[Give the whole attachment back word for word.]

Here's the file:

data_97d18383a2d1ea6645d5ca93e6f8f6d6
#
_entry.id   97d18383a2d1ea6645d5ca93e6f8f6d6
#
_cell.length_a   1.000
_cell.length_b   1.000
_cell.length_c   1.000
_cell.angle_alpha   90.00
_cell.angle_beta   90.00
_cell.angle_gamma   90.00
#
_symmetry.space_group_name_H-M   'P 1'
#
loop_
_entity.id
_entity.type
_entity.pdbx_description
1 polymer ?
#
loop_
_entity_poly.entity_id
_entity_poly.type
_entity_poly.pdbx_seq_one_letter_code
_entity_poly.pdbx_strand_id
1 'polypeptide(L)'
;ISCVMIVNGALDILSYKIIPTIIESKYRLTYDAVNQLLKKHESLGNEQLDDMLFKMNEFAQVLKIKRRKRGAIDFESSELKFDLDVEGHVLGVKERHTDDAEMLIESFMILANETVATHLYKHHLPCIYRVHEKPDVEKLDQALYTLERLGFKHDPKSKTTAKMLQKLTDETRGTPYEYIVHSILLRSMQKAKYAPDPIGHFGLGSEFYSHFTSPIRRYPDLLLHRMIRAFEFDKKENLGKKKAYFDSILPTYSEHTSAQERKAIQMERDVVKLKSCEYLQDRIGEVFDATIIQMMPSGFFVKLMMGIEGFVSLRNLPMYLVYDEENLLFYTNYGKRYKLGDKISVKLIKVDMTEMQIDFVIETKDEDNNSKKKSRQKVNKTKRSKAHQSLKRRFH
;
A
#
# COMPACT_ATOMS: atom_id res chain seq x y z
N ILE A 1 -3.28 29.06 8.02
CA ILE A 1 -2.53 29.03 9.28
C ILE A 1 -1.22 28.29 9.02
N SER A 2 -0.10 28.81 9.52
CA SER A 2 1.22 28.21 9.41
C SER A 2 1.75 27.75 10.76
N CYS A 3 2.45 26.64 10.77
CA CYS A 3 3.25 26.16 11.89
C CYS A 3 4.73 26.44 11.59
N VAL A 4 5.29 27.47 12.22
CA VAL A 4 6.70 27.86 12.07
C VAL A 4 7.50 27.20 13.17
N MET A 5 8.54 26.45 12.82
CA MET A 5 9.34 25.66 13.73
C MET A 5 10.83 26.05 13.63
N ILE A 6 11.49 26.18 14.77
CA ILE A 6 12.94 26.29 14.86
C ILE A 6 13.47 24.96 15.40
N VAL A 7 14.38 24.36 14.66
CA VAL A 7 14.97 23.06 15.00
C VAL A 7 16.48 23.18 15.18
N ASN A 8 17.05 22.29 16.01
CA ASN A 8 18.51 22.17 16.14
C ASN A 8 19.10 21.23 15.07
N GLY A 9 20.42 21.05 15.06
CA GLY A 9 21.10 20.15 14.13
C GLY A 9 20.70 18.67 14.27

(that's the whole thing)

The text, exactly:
data_97d18383a2d1ea6645d5ca93e6f8f6d6
#
_entry.id   97d18383a2d1ea6645d5ca93e6f8f6d6
#
_cell.length_a   1.000
_cell.length_b   1.000
_cell.length_c   1.000
_cell.angle_alpha   90.00
_cell.angle_beta   90.00
_cell.angle_gamma   90.00
#
_symmetry.space_group_name_H-M   'P 1'
#
loop_
_entity.id
_entity.type
_entity.pdbx_description
1 polymer ?
#
loop_
_entity_poly.entity_id
_entity_poly.type
_entity_poly.pdbx_seq_one_letter_code
_entity_poly.pdbx_strand_id
1 'polypeptide(L)'
;ISCVMIVNGALDILSYKIIPTIIESKYRLTYDAVNQLLKKHESLGNEQLDDMLFKMNEFAQVLKIKRRKRGAIDFESSELKFDLDVEGHVLGVKERHTDDAEMLIESFMILANETVATHLYKHHLPCIYRVHEKPDVEKLDQALYTLERLGFKHDPKSKTTAKMLQKLTDETRGTPYEYIVHSILLRSMQKAKYAPDPIGHFGLGSEFYSHFTSPIRRYPDLLLHRMIRAFEFDKKENLGKKKAYFDSILPTYSEHTSAQERKAIQMERDVVKLKSCEYLQDRIGEVFDATIIQMMPSGFFVKLMMGIEGFVSLRNLPMYLVYDEENLLFYTNYGKRYKLGDKISVKLIKVDMTEMQIDFVIETKDEDNNSKKKSRQKVNKTKRSKAHQSLKRRFH
;
A
#
# COMPACT_ATOMS: atom_id res chain seq x y z
N ILE A 1 -3.28 29.06 8.02
CA ILE A 1 -2.53 29.03 9.28
C ILE A 1 -1.22 28.29 9.02
N SER A 2 -0.10 28.81 9.52
CA SER A 2 1.22 28.21 9.41
C SER A 2 1.75 27.75 10.76
N CYS A 3 2.45 26.64 10.77
CA CYS A 3 3.25 26.16 11.89
C CYS A 3 4.73 26.44 11.59
N VAL A 4 5.29 27.47 12.22
CA VAL A 4 6.70 27.86 12.07
C VAL A 4 7.50 27.20 13.17
N MET A 5 8.54 26.45 12.82
CA MET A 5 9.34 25.66 13.73
C MET A 5 10.83 26.05 13.63
N ILE A 6 11.49 26.18 14.77
CA ILE A 6 12.94 26.29 14.86
C ILE A 6 13.47 24.96 15.40
N VAL A 7 14.38 24.36 14.66
CA VAL A 7 14.97 23.06 15.00
C VAL A 7 16.48 23.18 15.18
N ASN A 8 17.05 22.29 16.01
CA ASN A 8 18.51 22.17 16.14
C ASN A 8 19.10 21.23 15.07
N GLY A 9 20.42 21.05 15.06
CA GLY A 9 21.10 20.15 14.13
C GLY A 9 20.70 18.67 14.27